The Cost of Fear and the Death of Reason: Trayvon Martin

Here are some of statistics that all Americans should know:

1. Violent crime and murder rates are almost half what they were in 1991. (ref)

2. White men commit 3/4 of all the crime perpetrated in America. (ref)

If you’re going to bother being frightened, it should be important to know what you actually need to be scared of.  Recently, a study by the Royal Statistical Society of Britain found that public perceptions were staggeringly out of touch with reality. I have absolutely no doubt that a similar study in the US would reveal similar results.

No matter how you feel about the outcome of the George Zimmerman trial, one thing is indisputable: the whole tragedy of that night was born of Zimmerman’s mistaken and unjustified fears. Trayvon Martin was walking home with no evil intent. He did not mean Zimmerman or anyone else any harm. You may use the word ‘racial profiling’ if you wish, but I believe it was fear that motivated Zimmerman and that, in this case, he is a product of a system and a society that has benefited greatly in many ways from inciting unreasonable fear in its members.

I suspect the fears motivating Zimmerman went well beyond just an irrational fear of a young man of colour in a hoodie. From what has been reported about Zimmerman’s past, my guess is he was also frightened of being insignificant, being powerless, not being masculine enough, tough enough, decisive enough. And my guess is, there are a lot of Zimmermans out there, because government, consumer culture and the media have worked very diligently to make them that way.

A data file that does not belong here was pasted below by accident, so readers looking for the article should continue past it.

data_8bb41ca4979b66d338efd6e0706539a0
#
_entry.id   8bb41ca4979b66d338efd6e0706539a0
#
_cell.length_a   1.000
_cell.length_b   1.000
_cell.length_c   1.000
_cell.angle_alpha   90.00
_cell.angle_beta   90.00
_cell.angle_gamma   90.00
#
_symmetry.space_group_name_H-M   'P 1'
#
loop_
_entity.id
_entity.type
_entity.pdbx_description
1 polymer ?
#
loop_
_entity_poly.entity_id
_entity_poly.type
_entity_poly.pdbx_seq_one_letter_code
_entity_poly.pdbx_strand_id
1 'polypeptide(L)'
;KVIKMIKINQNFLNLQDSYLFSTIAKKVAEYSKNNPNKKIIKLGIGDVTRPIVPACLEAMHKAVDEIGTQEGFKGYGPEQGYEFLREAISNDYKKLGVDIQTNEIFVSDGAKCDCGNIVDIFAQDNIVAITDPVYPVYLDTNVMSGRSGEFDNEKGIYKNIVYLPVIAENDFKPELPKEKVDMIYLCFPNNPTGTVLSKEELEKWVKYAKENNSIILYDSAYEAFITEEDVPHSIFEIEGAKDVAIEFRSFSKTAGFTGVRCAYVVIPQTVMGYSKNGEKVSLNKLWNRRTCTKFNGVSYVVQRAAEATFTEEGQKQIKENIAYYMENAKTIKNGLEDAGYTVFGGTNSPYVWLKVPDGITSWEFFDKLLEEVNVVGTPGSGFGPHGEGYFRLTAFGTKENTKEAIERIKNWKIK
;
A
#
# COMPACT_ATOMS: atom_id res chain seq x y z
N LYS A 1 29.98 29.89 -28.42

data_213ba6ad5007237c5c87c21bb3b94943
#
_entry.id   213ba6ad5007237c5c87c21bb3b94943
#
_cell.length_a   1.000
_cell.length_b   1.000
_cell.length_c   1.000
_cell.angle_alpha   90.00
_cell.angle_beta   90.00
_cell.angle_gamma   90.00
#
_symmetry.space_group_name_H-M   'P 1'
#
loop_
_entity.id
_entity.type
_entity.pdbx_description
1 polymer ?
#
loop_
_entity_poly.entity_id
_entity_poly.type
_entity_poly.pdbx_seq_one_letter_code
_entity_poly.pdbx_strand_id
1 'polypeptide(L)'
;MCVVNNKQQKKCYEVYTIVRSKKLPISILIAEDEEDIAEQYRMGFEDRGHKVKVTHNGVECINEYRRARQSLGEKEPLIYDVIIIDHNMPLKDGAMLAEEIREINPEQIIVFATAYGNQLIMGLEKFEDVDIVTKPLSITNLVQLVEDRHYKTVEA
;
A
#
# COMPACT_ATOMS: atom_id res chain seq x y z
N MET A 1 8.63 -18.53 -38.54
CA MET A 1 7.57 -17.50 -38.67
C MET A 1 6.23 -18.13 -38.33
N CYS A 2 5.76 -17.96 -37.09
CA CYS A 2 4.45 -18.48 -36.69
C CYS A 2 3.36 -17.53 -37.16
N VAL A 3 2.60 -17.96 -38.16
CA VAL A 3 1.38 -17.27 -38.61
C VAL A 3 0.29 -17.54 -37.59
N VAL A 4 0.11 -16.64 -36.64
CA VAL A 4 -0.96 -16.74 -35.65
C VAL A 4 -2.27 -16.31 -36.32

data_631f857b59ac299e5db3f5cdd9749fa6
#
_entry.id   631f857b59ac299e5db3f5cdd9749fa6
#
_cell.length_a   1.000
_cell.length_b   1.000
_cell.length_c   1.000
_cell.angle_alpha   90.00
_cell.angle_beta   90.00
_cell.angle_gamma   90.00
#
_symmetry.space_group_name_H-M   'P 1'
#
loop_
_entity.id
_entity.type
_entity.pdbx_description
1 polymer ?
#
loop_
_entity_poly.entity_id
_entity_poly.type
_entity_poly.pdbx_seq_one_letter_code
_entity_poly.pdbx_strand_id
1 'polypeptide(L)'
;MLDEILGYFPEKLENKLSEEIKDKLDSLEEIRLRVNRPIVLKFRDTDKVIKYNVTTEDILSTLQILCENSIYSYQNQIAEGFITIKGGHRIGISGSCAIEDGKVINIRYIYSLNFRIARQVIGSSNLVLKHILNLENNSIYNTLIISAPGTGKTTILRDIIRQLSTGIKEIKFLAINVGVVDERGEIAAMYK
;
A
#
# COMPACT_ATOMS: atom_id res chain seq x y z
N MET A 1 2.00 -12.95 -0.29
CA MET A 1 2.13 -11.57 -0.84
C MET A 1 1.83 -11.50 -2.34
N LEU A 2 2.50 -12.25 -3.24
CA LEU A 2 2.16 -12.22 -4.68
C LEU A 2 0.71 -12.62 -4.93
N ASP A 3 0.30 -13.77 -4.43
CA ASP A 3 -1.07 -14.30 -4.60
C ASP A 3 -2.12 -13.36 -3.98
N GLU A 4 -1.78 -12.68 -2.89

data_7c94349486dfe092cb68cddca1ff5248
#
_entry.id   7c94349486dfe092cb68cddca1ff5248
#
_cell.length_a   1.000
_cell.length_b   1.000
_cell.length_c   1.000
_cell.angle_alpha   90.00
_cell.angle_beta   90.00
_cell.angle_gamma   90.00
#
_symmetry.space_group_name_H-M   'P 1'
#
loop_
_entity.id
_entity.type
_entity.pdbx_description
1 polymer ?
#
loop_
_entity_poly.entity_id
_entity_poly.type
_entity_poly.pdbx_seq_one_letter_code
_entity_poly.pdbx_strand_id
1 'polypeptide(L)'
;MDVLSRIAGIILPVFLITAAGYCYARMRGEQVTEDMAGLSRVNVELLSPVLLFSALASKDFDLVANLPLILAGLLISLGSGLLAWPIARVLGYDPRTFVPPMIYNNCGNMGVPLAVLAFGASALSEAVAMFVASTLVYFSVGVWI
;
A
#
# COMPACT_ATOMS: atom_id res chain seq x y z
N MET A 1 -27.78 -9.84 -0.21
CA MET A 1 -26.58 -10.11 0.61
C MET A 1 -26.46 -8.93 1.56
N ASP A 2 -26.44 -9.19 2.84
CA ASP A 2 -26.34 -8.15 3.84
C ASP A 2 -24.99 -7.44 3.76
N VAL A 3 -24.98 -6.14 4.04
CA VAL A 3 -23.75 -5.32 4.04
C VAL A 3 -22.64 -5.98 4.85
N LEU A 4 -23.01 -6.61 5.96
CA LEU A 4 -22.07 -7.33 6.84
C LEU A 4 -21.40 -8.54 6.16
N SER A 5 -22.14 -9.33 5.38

Fear makes us acquiescent as a nation and voracious consumers. It encourages people to give up their individual freedoms in exchange for perceptions of security. Similarly, one of the most effective motivators to encourage excess consumption is fear.  And the media, whose primary interest has been to sell ad space/time, has found that nothing holds people’s attention like shocking stories that engender fear. And fear of the ‘other’ most especially.

I’m not saying that race did not play an enormous part what happened that night in February, 2012. And I cannot imagine what it must be like to be the parent of colour today. I possess a very capable and empathetic imagination, but how can I possibly know what it would be like to have to tell your son that there are irrational people out there who will fear you for no other reason than the colour of your skin, and that you need to be aware of that and behave in inauthentic ways to make sure you play no part in precipitating some senseless act of violence.  Charles Blow offers an eloquent and heart-braking example of what many parents in the US must feel they should do to keep their children safe. More eloquent still is  Dr. Donald E. Grant Jr.’s response here.

Yes, it is about race. But underneath that, it is about fear. And what frightens me more is that I don’t think there is anything Charles Blow or Dr. Grant could say to their sons to keep them safe.

When a whole system perpetuates and legally validates irrational fear, I don’t think telling someone not to run, or walk, or look ‘too Black’ or dress differently is going to make a difference. Once someone’s fear has made them delusional, there is simply no accommodating it.